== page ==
ABI: TV as a Service to Reach $1.5 Billion in 2021

According to ABI Research, revenues from the emerging TV as a service (TVaaS) business model will grow from 10% in 2016 to 35% of video ...

According to ABI Research, consolidation in the set-top box market is not over.
According to ABI Research, consolidation in the set-top box market is not over.

According to ABI Research, revenues from the emerging TV as a service (TVaaS) business model will grow from 10% in 2016 to 35% of video software revenues in 2021. The TVaaS model states that recurring revenues based on video consumption, transactions or subscriber-related metrics will take over traditional hardware sales, software and IP licenses, and service-related revenues. TVaaS opportunities are expected to grow to $1.5 billion in 2021.

"Companies that wish to succeed in the TVaaS realm need to commit to customer-oriented solutions, including investing in 24/7 operational capabilities and robust engineering organizations," said Sam Rosen, managing director and vice president at ABI Research. "Solutions need to support the hybrid cloud methodology where they can be deployed in public cloud infrastructure, as well as customer's own data centers. Also important to operators is the use of microservice-based architectures that allow larger customers to adopt one or two components of a solution around a specific pain point."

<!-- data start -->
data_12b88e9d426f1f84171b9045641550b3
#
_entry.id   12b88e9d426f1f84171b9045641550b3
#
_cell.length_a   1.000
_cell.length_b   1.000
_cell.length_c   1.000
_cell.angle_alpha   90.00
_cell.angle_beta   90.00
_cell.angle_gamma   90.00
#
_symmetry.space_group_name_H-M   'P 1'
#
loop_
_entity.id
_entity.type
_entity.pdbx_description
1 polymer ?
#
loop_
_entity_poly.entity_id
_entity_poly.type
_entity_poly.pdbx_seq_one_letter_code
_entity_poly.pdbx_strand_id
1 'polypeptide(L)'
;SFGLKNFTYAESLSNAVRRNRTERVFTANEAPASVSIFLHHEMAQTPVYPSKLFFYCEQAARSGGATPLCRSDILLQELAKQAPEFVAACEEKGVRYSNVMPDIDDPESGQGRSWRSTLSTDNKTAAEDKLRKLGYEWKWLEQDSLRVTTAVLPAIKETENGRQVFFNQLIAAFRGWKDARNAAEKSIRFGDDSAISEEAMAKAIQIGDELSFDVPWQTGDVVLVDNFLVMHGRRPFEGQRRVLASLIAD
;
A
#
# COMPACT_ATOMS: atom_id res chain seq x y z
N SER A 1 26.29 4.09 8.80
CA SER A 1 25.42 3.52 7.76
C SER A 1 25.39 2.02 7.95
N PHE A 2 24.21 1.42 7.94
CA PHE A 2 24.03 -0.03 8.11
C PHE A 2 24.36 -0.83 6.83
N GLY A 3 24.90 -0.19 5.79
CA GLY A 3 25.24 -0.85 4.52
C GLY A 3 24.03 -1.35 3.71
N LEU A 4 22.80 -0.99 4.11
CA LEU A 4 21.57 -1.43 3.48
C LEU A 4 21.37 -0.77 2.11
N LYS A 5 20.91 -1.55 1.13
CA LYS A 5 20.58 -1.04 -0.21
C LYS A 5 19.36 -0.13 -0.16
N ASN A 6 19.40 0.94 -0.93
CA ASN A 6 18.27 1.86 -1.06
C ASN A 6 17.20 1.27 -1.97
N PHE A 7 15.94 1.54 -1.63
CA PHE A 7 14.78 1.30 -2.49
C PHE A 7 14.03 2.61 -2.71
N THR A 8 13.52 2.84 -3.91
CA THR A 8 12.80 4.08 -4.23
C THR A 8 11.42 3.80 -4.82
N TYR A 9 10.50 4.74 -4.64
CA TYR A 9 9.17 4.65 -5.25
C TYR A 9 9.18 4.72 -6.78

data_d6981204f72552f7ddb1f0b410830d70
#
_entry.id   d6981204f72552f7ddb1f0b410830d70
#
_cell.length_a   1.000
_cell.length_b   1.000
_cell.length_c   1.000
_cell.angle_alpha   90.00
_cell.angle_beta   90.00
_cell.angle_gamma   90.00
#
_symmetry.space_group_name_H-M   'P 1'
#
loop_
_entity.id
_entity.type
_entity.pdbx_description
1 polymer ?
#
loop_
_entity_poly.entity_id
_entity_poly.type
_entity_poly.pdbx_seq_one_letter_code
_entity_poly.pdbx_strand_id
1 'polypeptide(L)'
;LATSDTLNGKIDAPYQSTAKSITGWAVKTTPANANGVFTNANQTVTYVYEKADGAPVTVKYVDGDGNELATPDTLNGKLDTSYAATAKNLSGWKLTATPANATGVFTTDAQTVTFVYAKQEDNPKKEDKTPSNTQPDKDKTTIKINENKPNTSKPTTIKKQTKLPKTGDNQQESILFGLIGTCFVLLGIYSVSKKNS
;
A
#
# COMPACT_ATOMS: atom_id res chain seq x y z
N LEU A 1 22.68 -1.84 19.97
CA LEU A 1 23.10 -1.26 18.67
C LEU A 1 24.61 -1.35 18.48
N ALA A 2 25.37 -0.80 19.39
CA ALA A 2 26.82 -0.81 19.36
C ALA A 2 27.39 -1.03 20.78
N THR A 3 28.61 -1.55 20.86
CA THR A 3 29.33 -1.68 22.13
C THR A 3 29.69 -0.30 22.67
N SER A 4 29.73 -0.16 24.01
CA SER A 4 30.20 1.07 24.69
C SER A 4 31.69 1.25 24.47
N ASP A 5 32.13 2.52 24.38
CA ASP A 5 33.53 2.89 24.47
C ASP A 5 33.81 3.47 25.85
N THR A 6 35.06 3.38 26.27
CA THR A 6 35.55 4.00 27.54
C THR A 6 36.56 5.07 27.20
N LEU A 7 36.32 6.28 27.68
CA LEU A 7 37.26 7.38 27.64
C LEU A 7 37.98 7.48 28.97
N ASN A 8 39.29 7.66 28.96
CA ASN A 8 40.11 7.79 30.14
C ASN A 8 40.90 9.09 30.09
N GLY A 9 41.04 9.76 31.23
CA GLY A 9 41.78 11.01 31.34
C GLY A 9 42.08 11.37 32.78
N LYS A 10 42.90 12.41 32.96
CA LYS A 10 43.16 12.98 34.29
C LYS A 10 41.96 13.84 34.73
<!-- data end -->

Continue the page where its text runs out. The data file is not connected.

Most major vendors now demonstrate products with TVaaS components. Major examples include Cisco's Infinite Video suite, Nagra's intuiTV product, and Ericsson's MediaFirst suite. Similar TVaaS trends are also occurring in product lines outside of middleware, including digital rights management (DRM), guide licensing and metadata, transcoding and QoE measurement.

In terms of readiness to transition to TVaaS architectures and business models, DRM leads the movement at a 56% transition rate by 2021, followed by transcoding and its 36% transition rate within the same time. Middleware, as well as guide licensing and metadata, are expected to transition to 20% and 12%, respectively.

"Video software markets are in a period of rapid disruption, highlighted most aggressively by Ericsson's revelation that its media unit's operating income showed a loss of 25% of revenues in 2016, accelerating to 33% in the fourth quarter," said Rosen. "To survive the upheaval, these markets must adopt models that showcase a unique balance of service-oriented integration and development offerings, intellectual property (IP) licensing, traditional software licensing and TVaaS."

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